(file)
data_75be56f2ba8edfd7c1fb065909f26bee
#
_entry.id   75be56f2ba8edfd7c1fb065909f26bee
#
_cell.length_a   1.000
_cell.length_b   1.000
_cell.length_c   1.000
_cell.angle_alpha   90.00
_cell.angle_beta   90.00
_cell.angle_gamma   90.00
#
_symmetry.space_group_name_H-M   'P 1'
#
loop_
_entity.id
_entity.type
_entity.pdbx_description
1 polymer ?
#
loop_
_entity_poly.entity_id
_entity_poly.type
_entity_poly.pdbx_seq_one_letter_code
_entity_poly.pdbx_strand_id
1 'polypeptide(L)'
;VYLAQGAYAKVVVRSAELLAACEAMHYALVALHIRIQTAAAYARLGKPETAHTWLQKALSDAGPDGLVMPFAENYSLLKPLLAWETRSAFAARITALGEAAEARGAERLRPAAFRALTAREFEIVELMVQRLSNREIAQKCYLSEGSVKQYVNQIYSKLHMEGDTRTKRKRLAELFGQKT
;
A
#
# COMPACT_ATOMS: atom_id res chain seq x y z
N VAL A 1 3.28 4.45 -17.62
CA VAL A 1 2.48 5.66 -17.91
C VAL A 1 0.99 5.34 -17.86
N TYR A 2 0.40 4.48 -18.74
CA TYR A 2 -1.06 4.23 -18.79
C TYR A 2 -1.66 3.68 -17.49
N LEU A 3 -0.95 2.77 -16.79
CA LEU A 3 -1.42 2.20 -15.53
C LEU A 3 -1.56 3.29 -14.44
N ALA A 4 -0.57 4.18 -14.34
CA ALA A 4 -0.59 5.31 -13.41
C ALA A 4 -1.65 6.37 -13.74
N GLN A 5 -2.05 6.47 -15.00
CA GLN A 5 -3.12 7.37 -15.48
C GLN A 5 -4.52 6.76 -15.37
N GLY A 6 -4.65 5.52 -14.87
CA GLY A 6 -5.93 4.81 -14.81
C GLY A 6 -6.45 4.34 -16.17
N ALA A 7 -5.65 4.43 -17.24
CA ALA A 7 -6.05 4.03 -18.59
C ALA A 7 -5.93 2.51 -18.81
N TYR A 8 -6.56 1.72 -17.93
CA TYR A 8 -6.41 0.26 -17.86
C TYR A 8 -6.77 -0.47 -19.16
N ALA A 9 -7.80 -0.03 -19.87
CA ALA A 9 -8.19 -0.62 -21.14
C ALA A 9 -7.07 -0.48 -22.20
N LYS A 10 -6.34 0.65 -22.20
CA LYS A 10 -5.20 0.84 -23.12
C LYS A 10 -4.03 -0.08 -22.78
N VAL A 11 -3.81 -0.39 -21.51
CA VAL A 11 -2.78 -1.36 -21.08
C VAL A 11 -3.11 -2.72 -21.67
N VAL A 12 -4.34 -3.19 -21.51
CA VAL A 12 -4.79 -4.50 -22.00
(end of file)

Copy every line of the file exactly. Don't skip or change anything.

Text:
data_75be56f2ba8edfd7c1fb065909f26bee
#
_entry.id   75be56f2ba8edfd7c1fb065909f26bee
#
_cell.length_a   1.000
_cell.length_b   1.000
_cell.length_c   1.000
_cell.angle_alpha   90.00
_cell.angle_beta   90.00
_cell.angle_gamma   90.00
#
_symmetry.space_group_name_H-M   'P 1'
#
loop_
_entity.id
_entity.type
_entity.pdbx_description
1 polymer ?
#
loop_
_entity_poly.entity_id
_entity_poly.type
_entity_poly.pdbx_seq_one_letter_code
_entity_poly.pdbx_strand_id
1 'polypeptide(L)'
;VYLAQGAYAKVVVRSAELLAACEAMHYALVALHIRIQTAAAYARLGKPETAHTWLQKALSDAGPDGLVMPFAENYSLLKPLLAWETRSAFAARITALGEAAEARGAERLRPAAFRALTAREFEIVELMVQRLSNREIAQKCYLSEGSVKQYVNQIYSKLHMEGDTRTKRKRLAELFGQKT
;
A
#
# COMPACT_ATOMS: atom_id res chain seq x y z
N VAL A 1 3.28 4.45 -17.62
CA VAL A 1 2.48 5.66 -17.91
C VAL A 1 0.99 5.34 -17.86
N TYR A 2 0.40 4.48 -18.74
CA TYR A 2 -1.06 4.23 -18.79
C TYR A 2 -1.66 3.68 -17.49
N LEU A 3 -0.95 2.77 -16.79
CA LEU A 3 -1.42 2.20 -15.53
C LEU A 3 -1.56 3.29 -14.44
N ALA A 4 -0.57 4.18 -14.34
CA ALA A 4 -0.59 5.31 -13.41
C ALA A 4 -1.65 6.37 -13.74
N GLN A 5 -2.05 6.47 -15.00
CA GLN A 5 -3.12 7.37 -15.48
C GLN A 5 -4.52 6.76 -15.37
N GLY A 6 -4.65 5.52 -14.87
CA GLY A 6 -5.93 4.81 -14.81
C GLY A 6 -6.45 4.34 -16.17
N ALA A 7 -5.65 4.43 -17.24
CA ALA A 7 -6.05 4.03 -18.59
C ALA A 7 -5.93 2.51 -18.81
N TYR A 8 -6.56 1.72 -17.93
CA TYR A 8 -6.41 0.26 -17.86
C TYR A 8 -6.77 -0.47 -19.16
N ALA A 9 -7.80 -0.03 -19.87
CA ALA A 9 -8.19 -0.62 -21.14
C ALA A 9 -7.07 -0.48 -22.20
N LYS A 10 -6.34 0.65 -22.20
CA LYS A 10 -5.20 0.84 -23.12
C LYS A 10 -4.03 -0.08 -22.78
N VAL A 11 -3.81 -0.39 -21.51
CA VAL A 11 -2.78 -1.36 -21.08
C VAL A 11 -3.11 -2.72 -21.67
N VAL A 12 -4.34 -3.19 -21.51
CA VAL A 12 -4.79 -4.50 -22.00